Backed by 500 Startups and Adams Street Partners, MyHealthTeams creates social communities for people suffering from chronic illnesses and their caregivers
A Q&A with MyHealthTeams co-founder and CEO Eric Peacock. The San Francisco-based company was founded in the Summer of 2011 and raised $1.75 million in Seed funding in mid-August from 500 Startups and Adams Street Partners.
SUB: Please describe MyHealthTeams, and the value proposition you bring to healthcare.
Peacock: If you or a loved one are diagnosed with a chronic health condition, it should be easy to find the best people around to help you. MyHealthTeams creates social networks for communities with chronic conditions. We make it easy for you to meet other people who are in your shoes and learn from them so that you don’t have to re-invent the wheel. We launched MyAutismTeam, a social network for parents of kids with autism just over a year ago. You can think of it as a combination of Facebook and Yelp specifically for parents with children on the autism spectrum. It has really taken off, and now we are launching similar social networks for other conditions.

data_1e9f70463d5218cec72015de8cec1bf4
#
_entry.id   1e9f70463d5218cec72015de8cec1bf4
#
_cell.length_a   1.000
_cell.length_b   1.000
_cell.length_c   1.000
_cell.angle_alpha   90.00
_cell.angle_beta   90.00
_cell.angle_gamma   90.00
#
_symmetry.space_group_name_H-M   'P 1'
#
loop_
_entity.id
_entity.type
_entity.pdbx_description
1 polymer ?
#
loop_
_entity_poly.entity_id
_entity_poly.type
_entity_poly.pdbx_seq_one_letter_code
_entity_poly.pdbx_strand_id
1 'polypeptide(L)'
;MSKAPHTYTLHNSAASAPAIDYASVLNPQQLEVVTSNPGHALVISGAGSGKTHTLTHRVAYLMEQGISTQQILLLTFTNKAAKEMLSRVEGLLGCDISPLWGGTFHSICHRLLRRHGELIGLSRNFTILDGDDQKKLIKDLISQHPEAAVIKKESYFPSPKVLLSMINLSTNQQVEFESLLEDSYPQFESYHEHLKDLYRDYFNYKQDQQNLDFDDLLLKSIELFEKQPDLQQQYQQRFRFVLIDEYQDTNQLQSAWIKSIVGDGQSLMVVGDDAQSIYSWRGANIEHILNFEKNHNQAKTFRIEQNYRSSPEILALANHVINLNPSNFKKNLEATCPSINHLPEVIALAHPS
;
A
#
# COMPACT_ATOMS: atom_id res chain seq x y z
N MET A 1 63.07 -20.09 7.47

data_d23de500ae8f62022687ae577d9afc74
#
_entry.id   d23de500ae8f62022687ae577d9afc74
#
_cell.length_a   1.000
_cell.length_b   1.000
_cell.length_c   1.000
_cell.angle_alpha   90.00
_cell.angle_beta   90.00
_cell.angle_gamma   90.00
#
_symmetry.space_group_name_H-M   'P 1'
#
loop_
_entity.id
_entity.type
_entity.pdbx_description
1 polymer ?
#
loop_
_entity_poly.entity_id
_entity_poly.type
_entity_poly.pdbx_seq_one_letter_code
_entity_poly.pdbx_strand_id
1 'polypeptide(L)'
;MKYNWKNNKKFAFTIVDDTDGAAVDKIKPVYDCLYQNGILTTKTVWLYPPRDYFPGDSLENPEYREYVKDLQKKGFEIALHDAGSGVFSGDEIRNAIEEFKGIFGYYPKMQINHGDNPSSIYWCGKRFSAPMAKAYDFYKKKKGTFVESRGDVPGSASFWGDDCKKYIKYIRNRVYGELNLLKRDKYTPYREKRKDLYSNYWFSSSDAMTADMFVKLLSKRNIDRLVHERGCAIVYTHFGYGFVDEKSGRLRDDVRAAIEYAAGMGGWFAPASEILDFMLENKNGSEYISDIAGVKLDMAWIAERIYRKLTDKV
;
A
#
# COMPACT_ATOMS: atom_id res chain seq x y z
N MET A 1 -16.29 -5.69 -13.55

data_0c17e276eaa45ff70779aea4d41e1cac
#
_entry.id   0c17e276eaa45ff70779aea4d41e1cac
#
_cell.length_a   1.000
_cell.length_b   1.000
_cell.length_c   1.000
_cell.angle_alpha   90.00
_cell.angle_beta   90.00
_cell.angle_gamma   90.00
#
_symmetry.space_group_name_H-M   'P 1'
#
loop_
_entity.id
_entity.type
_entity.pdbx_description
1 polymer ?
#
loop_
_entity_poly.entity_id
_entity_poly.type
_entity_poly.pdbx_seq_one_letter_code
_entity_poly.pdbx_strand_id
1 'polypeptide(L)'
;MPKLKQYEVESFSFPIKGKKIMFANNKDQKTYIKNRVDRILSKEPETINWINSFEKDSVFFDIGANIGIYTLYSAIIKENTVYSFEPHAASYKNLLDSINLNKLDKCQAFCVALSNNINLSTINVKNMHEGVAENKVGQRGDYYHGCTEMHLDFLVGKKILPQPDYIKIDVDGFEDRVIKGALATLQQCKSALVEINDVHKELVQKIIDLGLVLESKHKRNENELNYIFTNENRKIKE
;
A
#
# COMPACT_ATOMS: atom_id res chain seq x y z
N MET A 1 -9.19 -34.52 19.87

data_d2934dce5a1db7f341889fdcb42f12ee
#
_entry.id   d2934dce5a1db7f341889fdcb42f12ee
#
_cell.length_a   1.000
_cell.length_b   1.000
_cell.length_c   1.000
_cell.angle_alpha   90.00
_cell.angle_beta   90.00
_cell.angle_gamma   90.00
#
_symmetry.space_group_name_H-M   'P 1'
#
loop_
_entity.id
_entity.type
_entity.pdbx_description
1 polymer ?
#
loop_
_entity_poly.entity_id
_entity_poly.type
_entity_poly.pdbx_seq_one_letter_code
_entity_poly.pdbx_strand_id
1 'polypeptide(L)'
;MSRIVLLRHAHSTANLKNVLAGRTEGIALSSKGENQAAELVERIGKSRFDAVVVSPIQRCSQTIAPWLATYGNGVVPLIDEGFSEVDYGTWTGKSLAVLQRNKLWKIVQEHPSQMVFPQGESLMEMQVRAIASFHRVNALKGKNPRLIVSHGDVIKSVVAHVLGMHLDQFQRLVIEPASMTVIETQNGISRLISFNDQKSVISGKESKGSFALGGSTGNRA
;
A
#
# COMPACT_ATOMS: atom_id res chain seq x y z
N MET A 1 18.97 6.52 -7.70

One out of every two Americans is currently living with a chronic condition. That’s over 150 million Americans and that number will grow to 200 million in ten years. What MyHealthTeams is doing is working to fill the void for the millions of people in the U.S. living with chronic health conditions who want to connect with a network of others who have been in their shoes and can offer tips and referrals on local providers and specialists.
SUB: Who are your target users?
Peacock: MyAutismTeam is for parents of children with autism—that is the caregivers of the person with the chronic condition. Soon we will be introducing new networks directly for people with other chronic conditions. For example, next month we will launch a site for women with breast cancer.
SUB: Who do you consider to be your competition? What differentiates MyHealthTeams from the competition?